Snapchat Adds “Memories”: SAVE AND REUSE YOUR CONTENT!

Jul 10, 2016 381
Published in Technology

Saved content will retain all the geofilters, timestamps stickers and anything else added at the time of composition.

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To access your Memories, you click on a new icon at the bottom middle of the camera screen and drag up to reveal the new section.

 

This takes you to a whole new area of the app, with all your previously saved snaps available to search, view and re-use.

 

The new section is divided into: 

  • “All” shows you a listing of all your saved Snaps. Rectangular posts are individual snaps; circular posts represent stories.
  • “Snaps” shows you individual Snaps only
  • “Stories” shows you stories only
  • “Camera Roll” enables you to access your phone’s entire camera roll
  • And “My Eyes Only” is a private, password protected section where you can store your more intimate images 
  • There’s also a search option which you can access by pressing on the magnifying glass in the top left of screen.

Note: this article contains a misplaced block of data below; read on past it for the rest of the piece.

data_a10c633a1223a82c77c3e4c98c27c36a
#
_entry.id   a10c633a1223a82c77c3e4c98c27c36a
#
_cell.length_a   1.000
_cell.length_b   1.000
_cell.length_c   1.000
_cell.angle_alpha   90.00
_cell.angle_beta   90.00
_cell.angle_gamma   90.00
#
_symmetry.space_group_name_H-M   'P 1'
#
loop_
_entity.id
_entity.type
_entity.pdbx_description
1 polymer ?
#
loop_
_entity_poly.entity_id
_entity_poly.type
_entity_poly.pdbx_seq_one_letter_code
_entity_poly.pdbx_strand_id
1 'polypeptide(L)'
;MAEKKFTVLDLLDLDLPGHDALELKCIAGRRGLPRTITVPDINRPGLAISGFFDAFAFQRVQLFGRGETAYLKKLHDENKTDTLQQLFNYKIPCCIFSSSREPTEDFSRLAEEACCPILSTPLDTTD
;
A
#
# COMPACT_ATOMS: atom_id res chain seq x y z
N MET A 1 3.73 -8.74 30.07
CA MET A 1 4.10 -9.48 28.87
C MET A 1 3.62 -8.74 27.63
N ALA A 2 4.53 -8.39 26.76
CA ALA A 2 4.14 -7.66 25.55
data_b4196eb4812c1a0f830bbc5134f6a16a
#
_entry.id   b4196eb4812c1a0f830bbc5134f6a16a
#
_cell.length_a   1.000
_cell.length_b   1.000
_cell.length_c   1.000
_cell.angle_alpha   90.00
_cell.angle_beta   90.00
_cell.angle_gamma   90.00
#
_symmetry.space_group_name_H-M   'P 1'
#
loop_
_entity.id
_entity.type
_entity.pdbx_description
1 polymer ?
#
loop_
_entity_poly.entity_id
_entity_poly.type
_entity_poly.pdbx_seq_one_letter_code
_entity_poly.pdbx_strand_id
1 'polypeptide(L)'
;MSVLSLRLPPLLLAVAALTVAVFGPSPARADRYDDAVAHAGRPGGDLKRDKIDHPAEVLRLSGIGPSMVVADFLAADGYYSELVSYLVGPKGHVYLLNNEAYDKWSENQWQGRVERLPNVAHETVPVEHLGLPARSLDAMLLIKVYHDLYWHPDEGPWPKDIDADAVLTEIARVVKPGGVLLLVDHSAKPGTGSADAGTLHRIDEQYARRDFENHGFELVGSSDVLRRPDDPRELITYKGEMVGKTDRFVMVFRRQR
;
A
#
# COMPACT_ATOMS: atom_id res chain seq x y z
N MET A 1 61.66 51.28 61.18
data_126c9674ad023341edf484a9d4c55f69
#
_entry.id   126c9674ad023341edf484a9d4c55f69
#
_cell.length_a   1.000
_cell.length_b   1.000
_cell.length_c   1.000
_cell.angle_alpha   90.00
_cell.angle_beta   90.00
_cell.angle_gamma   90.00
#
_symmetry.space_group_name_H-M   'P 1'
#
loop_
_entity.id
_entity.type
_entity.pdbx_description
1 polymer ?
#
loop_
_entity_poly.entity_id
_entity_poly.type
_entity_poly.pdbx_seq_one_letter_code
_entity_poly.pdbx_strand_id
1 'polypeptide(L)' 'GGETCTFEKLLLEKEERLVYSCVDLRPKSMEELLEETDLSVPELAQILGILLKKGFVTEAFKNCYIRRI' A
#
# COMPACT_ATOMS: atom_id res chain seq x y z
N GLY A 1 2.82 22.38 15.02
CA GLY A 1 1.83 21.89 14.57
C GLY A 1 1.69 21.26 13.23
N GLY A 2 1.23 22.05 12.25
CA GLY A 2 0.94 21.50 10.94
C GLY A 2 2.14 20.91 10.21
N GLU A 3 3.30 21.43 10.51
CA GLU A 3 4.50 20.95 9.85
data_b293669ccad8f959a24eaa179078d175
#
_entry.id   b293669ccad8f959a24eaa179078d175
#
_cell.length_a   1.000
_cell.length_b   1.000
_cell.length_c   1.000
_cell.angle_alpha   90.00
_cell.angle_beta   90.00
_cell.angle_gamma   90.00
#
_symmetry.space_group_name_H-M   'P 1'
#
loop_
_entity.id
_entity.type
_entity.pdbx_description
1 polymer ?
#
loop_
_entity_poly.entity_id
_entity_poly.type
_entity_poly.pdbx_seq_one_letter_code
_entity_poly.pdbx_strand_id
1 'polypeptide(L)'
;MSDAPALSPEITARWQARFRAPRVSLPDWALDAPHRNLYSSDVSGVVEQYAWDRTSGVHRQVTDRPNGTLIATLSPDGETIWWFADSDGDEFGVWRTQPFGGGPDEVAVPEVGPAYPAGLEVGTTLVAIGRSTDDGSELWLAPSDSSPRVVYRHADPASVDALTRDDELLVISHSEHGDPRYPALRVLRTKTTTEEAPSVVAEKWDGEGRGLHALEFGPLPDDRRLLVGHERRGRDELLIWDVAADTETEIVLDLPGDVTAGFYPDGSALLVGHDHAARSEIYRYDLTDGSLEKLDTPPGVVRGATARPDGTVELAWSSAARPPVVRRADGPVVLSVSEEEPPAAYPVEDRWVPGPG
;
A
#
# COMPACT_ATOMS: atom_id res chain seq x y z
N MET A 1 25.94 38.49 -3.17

Snapchat’s also added in an automated tool which can identify reportedly hundreds of objects in your content, a capacity Snapchat plans to build over time. To start with, you can search for things like “sunsets”, “surfing” or “ocean” and the system will be able to identify such within your content.

 

The main use case for these memories is to show memories to friends while you’re hanging out together, but you can also re-use your saved Snaps.

 

To do so, you simply press and hold on any of your old content which opens a new editor screen.

 

You can edit your old stories then re-send them to specific friends or re-upload them for all to see. All of your previous additions, like geofilters and stickers, can be edited and moved around to make them into ‘new’ Snaps. You can also add Snaps to a story, or create a new story of your memories.

 

If you share a saved Snap within 24 hours of shooting it, it’ll appear like any other, but if you do so after that 24 hour window, it will show up with a white border around it and a time stamp, signifying that it’s an old Snap.

 

This is to ensure that Snapchat content remains fresh – if you’re just re-posting old content, that could take away from the immediacy and intimacy of the app, which is what much of Snapchat’s popularity has been built upon. With older content clearly flagged with the white border, it’ll mean Snapchat can maintain that freshness and focus on newer material, as opposed to peoples just regurgitating their greatest hits.